A minimally invasive downsized insertion tool both inserts the unexpanded SEC posteriorly and houses the hydraulic lines communicating between the master cylinder and the slave cylinder. The insertion tool also houses a line for communicating the liquid or slurry bone graft material to the slave cylinder and into the intervertebral space for subsequent fusion. Advantageously, the hydraulic lines are small size tubing to allow for high hydraulic pressure without danger of the lines bursting. The sizes of the slave cylinders and pistons can be varied to increase the mechanical advantage.
Due to the mechanical advantage provided by the hydraulic system, the SEC has minimized size and diameter in its unexpanded state that is smaller than the diameter of a prepared neuroforamen. The SEC thus can be inserted posteriorly and is engaged between the endplates of the adjacent vertebra to effectively distract the intervertebral area, restore space for neural elements, stabilize the motion segment and eliminate pathologic segmental motion. The SEC enhances spine arthrodesis by creating a rigid spine segment.
The SEC provides a significant advantage by enabling a comparatively large quantity of bone growth conductive or inductive agents to be contained within its interior and communicating directly to adjacent bone. Importantly, this results in fixation forces greater than adjacent bone and soft tissue failure forces.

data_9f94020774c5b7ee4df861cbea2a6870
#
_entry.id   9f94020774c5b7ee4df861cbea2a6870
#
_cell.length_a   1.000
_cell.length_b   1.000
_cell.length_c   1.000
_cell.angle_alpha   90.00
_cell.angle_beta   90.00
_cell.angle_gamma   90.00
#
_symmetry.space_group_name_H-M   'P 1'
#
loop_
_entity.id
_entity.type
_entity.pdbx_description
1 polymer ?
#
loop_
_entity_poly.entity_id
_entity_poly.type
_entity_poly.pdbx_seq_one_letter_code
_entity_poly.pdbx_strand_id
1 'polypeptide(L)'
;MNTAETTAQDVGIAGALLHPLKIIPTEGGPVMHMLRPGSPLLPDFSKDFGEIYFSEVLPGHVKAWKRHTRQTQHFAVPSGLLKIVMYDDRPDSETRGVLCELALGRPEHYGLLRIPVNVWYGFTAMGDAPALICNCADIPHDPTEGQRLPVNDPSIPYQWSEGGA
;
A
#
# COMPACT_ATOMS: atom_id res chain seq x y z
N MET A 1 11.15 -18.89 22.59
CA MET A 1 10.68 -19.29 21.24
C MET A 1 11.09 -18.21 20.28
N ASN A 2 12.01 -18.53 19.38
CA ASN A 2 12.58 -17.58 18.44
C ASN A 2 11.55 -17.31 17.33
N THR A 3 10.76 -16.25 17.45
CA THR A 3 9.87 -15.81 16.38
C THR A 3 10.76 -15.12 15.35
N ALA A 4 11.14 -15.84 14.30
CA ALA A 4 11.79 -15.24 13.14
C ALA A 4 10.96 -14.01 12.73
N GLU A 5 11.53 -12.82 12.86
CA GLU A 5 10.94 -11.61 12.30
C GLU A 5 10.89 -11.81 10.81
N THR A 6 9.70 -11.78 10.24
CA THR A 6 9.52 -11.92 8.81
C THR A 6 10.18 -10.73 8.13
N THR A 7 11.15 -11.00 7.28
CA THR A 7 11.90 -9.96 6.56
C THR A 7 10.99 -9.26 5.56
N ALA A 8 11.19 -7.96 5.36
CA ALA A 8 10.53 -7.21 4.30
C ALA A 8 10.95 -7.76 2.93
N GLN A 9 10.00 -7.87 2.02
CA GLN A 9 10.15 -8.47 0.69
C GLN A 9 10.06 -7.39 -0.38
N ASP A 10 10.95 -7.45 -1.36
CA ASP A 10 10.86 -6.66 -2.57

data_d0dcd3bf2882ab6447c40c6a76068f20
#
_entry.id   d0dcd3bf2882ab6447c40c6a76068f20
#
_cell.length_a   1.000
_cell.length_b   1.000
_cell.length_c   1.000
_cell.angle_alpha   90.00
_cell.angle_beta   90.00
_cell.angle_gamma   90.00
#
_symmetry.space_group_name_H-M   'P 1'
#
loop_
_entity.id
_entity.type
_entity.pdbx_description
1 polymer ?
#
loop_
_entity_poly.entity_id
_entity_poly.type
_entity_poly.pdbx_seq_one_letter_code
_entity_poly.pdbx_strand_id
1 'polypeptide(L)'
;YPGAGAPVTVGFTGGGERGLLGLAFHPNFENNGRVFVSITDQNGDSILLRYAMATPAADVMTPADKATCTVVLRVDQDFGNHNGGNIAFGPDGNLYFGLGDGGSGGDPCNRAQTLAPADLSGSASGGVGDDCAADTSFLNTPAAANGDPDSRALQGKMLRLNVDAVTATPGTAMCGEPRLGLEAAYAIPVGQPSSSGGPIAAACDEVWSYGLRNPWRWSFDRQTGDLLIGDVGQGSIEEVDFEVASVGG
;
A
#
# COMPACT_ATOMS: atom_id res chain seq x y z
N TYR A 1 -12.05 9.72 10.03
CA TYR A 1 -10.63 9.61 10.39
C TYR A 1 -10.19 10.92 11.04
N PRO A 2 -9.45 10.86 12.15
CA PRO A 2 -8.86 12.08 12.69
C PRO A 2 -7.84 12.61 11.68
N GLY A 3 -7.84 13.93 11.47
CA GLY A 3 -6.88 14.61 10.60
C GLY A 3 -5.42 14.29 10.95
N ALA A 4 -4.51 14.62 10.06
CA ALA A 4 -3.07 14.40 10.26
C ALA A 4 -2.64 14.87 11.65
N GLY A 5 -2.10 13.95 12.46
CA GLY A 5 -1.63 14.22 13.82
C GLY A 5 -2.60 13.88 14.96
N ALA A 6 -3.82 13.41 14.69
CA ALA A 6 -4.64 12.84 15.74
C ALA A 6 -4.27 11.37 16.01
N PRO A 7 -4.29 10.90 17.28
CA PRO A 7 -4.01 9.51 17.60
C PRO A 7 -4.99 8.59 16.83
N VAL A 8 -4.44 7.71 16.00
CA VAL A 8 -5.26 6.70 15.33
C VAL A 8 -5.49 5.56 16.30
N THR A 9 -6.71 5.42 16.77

The hydraulic control system provides a minimally invasive procedure by enabling the surgeon to apply a controlling force away from the patient's body to expand and adjust the spinal implant in three dimensions. Preferably, the expansion is infinitely adjustable to provide a variety of height and lateral angles, and is not limited to incremental positions. The implant can be used to promote fusion, and/or to correct deformities such as scoliosis, kyphosis, and spondylolisthesis.
The clinical goals of the SEC and the method for its insertion provide a minimally invasive risk of trauma to nerve roots, reduce pain, improve function, and permit early mobilization of the patient after fusion surgery. The fixation elements maintain the implant in a desired position until healing (fusion or arthrodesis) occurs. At this point, the implant is incorporated inside bone and its role becomes quiescent. The present SEC provides more internal and external graft bone space exposure, easier and safer directed insertion, less risk of insertional damage to nerve roots and other tissue, and thus provide substantially improved immediate and long term results.